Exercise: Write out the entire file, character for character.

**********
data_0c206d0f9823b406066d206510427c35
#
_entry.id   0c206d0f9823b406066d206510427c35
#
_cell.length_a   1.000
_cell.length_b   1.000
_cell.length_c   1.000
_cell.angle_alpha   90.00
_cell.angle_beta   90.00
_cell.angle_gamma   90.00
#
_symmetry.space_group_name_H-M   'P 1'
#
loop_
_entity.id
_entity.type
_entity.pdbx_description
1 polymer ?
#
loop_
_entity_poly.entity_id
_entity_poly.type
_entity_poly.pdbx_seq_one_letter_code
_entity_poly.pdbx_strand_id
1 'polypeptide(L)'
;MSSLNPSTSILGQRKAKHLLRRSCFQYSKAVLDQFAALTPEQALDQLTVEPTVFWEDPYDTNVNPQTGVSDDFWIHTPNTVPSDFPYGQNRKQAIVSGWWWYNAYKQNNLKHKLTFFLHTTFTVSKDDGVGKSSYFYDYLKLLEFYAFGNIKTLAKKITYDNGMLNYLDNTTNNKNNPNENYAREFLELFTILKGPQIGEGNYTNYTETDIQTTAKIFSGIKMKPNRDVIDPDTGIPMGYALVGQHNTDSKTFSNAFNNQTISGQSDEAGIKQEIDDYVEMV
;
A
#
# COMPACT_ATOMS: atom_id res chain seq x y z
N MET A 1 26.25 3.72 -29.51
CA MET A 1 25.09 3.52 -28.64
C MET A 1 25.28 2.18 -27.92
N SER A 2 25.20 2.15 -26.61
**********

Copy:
data_0c206d0f9823b406066d206510427c35
#
_entry.id   0c206d0f9823b406066d206510427c35
#
_cell.length_a   1.000
_cell.length_b   1.000
_cell.length_c   1.000
_cell.angle_alpha   90.00
_cell.angle_beta   90.00
_cell.angle_gamma   90.00
#
_symmetry.space_group_name_H-M   'P 1'
#
loop_
_entity.id
_entity.type
_entity.pdbx_description
1 polymer ?
#
loop_
_entity_poly.entity_id
_entity_poly.type
_entity_poly.pdbx_seq_one_letter_code
_entity_poly.pdbx_strand_id
1 'polypeptide(L)'
;MSSLNPSTSILGQRKAKHLLRRSCFQYSKAVLDQFAALTPEQALDQLTVEPTVFWEDPYDTNVNPQTGVSDDFWIHTPNTVPSDFPYGQNRKQAIVSGWWWYNAYKQNNLKHKLTFFLHTTFTVSKDDGVGKSSYFYDYLKLLEFYAFGNIKTLAKKITYDNGMLNYLDNTTNNKNNPNENYAREFLELFTILKGPQIGEGNYTNYTETDIQTTAKIFSGIKMKPNRDVIDPDTGIPMGYALVGQHNTDSKTFSNAFNNQTISGQSDEAGIKQEIDDYVEMV
;
A
#
# COMPACT_ATOMS: atom_id res chain seq x y z
N MET A 1 26.25 3.72 -29.51
CA MET A 1 25.09 3.52 -28.64
C MET A 1 25.28 2.18 -27.92
N SER A 2 25.20 2.15 -26.61